I have a general disdain for laziness. Unfortunately, that’s a rather general statement borne of mental…well…laziness. I suppose I could have picked a better word. On the other hand, this article isn’t exactly compulsory.
Remember when you were a kid and would walk all over the house looking for your mom to ask her to get you a cup of water? Maybe it wasn’t water. Maybe you walked through the whole house looking to ask her what a word means instead of opening a dictionary. Whatever it was…when you found her, she responded with some inane statement about not being lazy.
Seriously? Don’t be lazy? You just walked through the whole house (twice sometimes) just to find her. Were you being lazy?
It’s very interesting how we trade off one sort of lazy for another. We call that efficiency…or maybe there is something deeper about our own psyches that we could learn from. (It’s rather remarkable how we seek to avoid different things.)
Well-designed systems tend to reward efficiencies while weeding out true laziness.
Several months ago, I was faced with a situation that would reward laziness. I was working on a project and had many hours of data processing ahead of me. Although I had automated most of my work with sophisticated data-processing scripts, I had to babysit the computer to make sure each script was run.
The irony is that I could have worked really hard for a couple of hours and built another tool that ran the scripts for me. This carried with it two risks. First, it might not have worked. That is, I might have invested a couple of hours and found that the tool simply didn’t work and I would have wasted the time. On the other hand, if I did build the tool, I would have been paid less for doing the job.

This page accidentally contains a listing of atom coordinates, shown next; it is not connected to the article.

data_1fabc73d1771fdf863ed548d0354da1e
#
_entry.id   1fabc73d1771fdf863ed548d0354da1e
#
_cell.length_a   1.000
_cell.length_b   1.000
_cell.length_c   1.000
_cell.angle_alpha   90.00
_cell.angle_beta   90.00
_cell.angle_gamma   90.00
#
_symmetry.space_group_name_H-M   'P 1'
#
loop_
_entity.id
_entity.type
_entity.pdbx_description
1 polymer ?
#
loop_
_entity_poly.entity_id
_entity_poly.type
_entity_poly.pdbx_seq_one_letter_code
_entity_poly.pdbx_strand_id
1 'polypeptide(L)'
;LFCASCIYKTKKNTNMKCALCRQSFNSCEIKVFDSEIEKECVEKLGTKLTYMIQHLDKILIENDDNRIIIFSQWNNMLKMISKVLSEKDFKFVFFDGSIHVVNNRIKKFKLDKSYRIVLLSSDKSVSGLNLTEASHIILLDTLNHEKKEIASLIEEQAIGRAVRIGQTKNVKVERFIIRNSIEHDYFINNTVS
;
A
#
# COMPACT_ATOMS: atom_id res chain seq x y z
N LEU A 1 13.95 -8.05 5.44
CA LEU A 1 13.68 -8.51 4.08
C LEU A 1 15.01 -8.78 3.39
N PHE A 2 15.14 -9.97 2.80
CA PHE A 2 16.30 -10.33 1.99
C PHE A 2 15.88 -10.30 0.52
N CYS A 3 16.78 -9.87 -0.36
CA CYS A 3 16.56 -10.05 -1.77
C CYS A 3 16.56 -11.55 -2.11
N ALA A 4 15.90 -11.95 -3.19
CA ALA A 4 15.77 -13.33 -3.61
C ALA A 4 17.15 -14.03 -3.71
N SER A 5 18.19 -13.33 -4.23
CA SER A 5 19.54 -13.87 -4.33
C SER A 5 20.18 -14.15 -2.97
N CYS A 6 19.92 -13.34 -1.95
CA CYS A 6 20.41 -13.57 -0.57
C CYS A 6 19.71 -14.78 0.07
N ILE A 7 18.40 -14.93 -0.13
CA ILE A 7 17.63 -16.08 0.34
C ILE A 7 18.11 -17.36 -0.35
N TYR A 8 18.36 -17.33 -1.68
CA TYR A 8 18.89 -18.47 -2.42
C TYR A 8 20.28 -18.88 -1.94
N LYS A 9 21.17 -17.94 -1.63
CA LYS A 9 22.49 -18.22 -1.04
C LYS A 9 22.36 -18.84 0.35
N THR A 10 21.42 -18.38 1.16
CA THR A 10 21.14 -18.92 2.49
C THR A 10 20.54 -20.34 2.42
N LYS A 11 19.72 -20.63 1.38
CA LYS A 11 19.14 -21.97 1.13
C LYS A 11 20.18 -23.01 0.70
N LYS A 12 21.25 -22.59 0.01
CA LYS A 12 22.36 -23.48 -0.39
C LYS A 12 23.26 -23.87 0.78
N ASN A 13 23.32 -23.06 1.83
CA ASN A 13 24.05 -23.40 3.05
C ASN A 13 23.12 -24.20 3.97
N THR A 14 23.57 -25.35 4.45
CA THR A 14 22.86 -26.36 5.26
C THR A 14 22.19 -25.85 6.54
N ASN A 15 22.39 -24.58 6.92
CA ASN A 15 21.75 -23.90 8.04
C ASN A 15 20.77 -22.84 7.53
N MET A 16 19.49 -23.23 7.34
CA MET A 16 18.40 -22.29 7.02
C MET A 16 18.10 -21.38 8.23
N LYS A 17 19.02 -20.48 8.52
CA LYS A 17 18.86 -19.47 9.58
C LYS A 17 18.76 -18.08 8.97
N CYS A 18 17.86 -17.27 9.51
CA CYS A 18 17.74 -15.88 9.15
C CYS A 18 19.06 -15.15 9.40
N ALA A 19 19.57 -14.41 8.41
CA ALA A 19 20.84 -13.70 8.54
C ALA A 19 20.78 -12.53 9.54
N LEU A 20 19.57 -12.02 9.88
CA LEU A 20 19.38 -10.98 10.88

That’s right. I was being paid for the hours sitting behind the computer without any regard to my level of efficiency. It was actually in my best interest to not build the tool and to manually feed data to the computer.
We need to build systems that reward bold moves that make things work better. When a team member makes an improvement, we need to find a way to reward them – not just give them more work. And we definitely shouldn’t reward laziness when people take shortcuts.
We must not give into the lazy solutions to these concerns such as artificially limiting time someone has to solve a problem since we can’t always perceive the difficulty of the problems we face. On the other hand, you simple can’t give someone the day off when they save a couple of hours, right? Or can you?
This is truly why we must be mission focused. When we are focused on the goal, the little steps don’t matter as much. The small gains and extra work are simply stepping stones to achieving our goal. When we are all focused on the mission, we aren’t worried about putting in the hours, because if we do it correctly and the mission is important enough, we will have to force people to stop working.